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What does it mean to have the “right” to have your own rights?

By definition, “rights” can be legal, social, or ethical principles of freedom or entitlement that are allowed to individuals. One can have the right to exist, the right to vote, the right to fair labor practices, and the rights to social customs such as marriage.

A few weeks ago, I was overwhelmed with numerous appointment requests.  Everyone wanted what they wanted, but no one seemed to be listening to my response that I was booked.  I was being overworked to try to accommodate everyone else’s needs.  I had balanced my goals of    “I can set boundaries” and “I can say “NO”, but it didn’t seem to be working.  I happened to have a business coaching session and my coach called me out on not setting better boundaries.  I felt I was partially controlling my schedule but was being too accommodating at the cost of my health.  Previous clients were used to my immediate response within 48 hours and I was telling people I could not get to them until the following week.  I was starting to believe that no one was listening to me.  Why couldn’t I say “No”?  My immediate thought, being trained as a former registered nurse, was that I was trained to always take care of my patients.  Nurses never could say, I don’t want to take care of you today!  I was feeling anxious about not taking care of people.  People were in pain, stressed out and energetically, exhausted by having Covid.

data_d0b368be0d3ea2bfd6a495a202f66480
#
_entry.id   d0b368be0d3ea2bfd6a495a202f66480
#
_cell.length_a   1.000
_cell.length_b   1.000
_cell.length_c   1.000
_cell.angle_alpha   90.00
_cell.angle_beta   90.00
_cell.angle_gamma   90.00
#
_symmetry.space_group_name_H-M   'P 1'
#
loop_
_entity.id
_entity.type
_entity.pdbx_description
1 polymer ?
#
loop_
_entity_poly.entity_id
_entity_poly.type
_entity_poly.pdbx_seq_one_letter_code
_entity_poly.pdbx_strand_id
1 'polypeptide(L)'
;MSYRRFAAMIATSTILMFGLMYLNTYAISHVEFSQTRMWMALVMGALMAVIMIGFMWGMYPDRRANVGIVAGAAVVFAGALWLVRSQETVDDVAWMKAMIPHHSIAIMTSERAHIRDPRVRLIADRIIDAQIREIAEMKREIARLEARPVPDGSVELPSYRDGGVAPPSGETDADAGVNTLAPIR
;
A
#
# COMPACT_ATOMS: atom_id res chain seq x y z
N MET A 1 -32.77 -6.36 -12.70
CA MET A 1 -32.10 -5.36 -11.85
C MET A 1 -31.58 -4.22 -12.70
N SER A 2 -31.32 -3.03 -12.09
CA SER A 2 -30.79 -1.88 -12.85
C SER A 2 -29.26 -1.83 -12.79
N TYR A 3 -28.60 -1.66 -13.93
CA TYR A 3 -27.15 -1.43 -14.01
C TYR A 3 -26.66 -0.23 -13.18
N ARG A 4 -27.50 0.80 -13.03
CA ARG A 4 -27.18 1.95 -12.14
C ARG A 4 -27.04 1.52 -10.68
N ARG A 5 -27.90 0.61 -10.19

Are my needs not as important as someone else suffering from Covid???  Did I think I was too arrogant to believe, only I could help people energetically?  I stayed up working until midnight to help some of these clients.  I even got the Covid vaccine that week and worked to help someone else instead of resting.  I was feeling angry and trapped.  I have my own business, so why wasn’t I able to control and dictate my own schedule?

I began to question what was happening, especially my anger at others pushing me and not listening to me.  I realized I had to adjust my goal statement by adding the words, “I have the “right” to set boundaries, I have the “right” to say “no”.  When I muscle tested using my arms, both arms unlocked/weakened when I said the amended goal statements.  I had to rebalance my new goals as stated above.  I felt calmer when I added the words,” the right to”.  I began to notice that I could hold my boundaries better, I firmly told clients when I was available and they accepted what appointment times I offered.  Even people who didn’t respect my boundaries disappeared.   I felt these true-life tests were a lesson to take back my control again, especially when these issues may have stemmed from previous lives saying “yes”.  I started to think of the past roles of women in other societies, and women did not have a lot of inalienable rights!  I feel we carry some of these cultural values in our family dynamics.  In my Chinese upbringing, taking care of your spouse and family comes first!  Your needs are never addressed because others would call you being “selfish”.

In my current transformation process, I am working on taking back my own rights and learning to breathe and honor myself!

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